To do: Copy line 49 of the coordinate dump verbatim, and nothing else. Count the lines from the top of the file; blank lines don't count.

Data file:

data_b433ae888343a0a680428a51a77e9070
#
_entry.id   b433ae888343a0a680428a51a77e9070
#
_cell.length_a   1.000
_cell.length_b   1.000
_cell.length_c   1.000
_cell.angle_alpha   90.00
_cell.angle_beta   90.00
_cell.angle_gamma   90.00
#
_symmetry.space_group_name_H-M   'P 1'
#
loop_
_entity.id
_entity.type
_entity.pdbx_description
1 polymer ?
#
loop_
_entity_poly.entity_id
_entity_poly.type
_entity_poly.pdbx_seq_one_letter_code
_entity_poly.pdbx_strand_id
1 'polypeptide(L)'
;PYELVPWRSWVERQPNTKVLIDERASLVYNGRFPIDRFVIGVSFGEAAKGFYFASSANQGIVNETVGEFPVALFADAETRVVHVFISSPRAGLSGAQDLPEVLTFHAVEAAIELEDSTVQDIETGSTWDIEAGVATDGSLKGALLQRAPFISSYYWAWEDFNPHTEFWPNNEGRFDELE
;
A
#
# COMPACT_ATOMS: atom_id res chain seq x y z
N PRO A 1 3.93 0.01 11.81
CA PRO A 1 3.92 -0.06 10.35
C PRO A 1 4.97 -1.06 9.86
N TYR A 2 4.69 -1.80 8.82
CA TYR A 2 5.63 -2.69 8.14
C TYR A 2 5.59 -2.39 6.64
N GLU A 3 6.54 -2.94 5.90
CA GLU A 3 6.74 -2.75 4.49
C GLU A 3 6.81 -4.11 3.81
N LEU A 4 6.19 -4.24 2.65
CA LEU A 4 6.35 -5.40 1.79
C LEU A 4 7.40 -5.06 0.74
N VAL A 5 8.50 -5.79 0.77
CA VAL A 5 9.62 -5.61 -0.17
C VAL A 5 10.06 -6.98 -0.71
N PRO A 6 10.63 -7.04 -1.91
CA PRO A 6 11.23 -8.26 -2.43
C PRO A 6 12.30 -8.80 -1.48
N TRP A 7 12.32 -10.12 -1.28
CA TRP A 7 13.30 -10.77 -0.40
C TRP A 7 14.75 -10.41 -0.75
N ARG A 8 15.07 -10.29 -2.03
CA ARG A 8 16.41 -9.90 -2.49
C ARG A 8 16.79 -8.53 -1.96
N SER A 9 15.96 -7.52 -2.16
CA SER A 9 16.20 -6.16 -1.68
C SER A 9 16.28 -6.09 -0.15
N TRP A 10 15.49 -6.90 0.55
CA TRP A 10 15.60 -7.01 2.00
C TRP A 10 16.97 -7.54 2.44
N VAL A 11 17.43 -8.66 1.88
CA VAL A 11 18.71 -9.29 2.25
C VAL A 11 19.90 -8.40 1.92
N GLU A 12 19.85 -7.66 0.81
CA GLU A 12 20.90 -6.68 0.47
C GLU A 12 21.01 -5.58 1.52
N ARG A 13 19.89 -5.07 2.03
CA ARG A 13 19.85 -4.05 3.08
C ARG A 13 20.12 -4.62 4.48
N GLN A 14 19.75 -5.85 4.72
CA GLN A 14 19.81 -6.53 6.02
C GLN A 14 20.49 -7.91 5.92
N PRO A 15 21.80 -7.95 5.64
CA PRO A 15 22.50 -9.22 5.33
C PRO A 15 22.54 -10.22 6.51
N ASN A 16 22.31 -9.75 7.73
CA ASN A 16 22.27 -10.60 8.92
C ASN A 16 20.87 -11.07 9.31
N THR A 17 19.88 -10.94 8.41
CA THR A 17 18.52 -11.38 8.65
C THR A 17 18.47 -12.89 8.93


N TRP A 7 12.32 -10.12 -1.28